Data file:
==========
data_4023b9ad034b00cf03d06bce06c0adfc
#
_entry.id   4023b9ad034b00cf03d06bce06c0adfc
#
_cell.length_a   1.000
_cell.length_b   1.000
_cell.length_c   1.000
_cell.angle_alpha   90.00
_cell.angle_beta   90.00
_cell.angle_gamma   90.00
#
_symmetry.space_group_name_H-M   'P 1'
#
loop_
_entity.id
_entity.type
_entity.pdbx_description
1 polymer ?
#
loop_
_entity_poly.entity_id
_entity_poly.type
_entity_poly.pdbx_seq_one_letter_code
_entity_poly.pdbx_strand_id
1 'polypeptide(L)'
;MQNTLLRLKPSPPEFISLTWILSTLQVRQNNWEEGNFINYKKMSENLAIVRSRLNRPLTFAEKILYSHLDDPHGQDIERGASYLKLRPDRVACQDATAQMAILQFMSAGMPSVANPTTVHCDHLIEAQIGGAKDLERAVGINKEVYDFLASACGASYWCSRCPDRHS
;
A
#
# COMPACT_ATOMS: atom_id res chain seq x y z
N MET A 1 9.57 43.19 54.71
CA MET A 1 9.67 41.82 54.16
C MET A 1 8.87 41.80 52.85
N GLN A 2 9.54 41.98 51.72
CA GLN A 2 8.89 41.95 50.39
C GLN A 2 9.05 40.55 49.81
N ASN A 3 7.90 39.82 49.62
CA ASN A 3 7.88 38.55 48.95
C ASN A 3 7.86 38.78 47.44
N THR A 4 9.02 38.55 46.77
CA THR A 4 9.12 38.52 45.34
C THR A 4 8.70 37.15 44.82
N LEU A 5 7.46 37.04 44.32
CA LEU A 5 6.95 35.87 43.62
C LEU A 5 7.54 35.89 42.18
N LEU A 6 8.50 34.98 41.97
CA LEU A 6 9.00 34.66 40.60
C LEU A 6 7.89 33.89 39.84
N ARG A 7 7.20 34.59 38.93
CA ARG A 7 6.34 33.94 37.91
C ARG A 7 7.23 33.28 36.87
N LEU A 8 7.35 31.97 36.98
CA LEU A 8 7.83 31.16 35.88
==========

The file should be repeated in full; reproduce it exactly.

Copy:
data_4023b9ad034b00cf03d06bce06c0adfc
#
_entry.id   4023b9ad034b00cf03d06bce06c0adfc
#
_cell.length_a   1.000
_cell.length_b   1.000
_cell.length_c   1.000
_cell.angle_alpha   90.00
_cell.angle_beta   90.00
_cell.angle_gamma   90.00
#
_symmetry.space_group_name_H-M   'P 1'
#
loop_
_entity.id
_entity.type
_entity.pdbx_description
1 polymer ?
#
loop_
_entity_poly.entity_id
_entity_poly.type
_entity_poly.pdbx_seq_one_letter_code
_entity_poly.pdbx_strand_id
1 'polypeptide(L)'
;MQNTLLRLKPSPPEFISLTWILSTLQVRQNNWEEGNFINYKKMSENLAIVRSRLNRPLTFAEKILYSHLDDPHGQDIERGASYLKLRPDRVACQDATAQMAILQFMSAGMPSVANPTTVHCDHLIEAQIGGAKDLERAVGINKEVYDFLASACGASYWCSRCPDRHS
;
A
#
# COMPACT_ATOMS: atom_id res chain seq x y z
N MET A 1 9.57 43.19 54.71
CA MET A 1 9.67 41.82 54.16
C MET A 1 8.87 41.80 52.85
N GLN A 2 9.54 41.98 51.72
CA GLN A 2 8.89 41.95 50.39
C GLN A 2 9.05 40.55 49.81
N ASN A 3 7.90 39.82 49.62
CA ASN A 3 7.88 38.55 48.95
C ASN A 3 7.86 38.78 47.44
N THR A 4 9.02 38.55 46.77
CA THR A 4 9.12 38.52 45.34
C THR A 4 8.70 37.15 44.82
N LEU A 5 7.46 37.04 44.32
CA LEU A 5 6.95 35.87 43.62
C LEU A 5 7.54 35.89 42.18
N LEU A 6 8.50 34.98 41.97
CA LEU A 6 9.00 34.66 40.60
C LEU A 6 7.89 33.89 39.84
N ARG A 7 7.20 34.59 38.93
CA ARG A 7 6.34 33.94 37.91
C ARG A 7 7.23 33.28 36.87
N LEU A 8 7.35 31.97 36.98
CA LEU A 8 7.83 31.16 35.88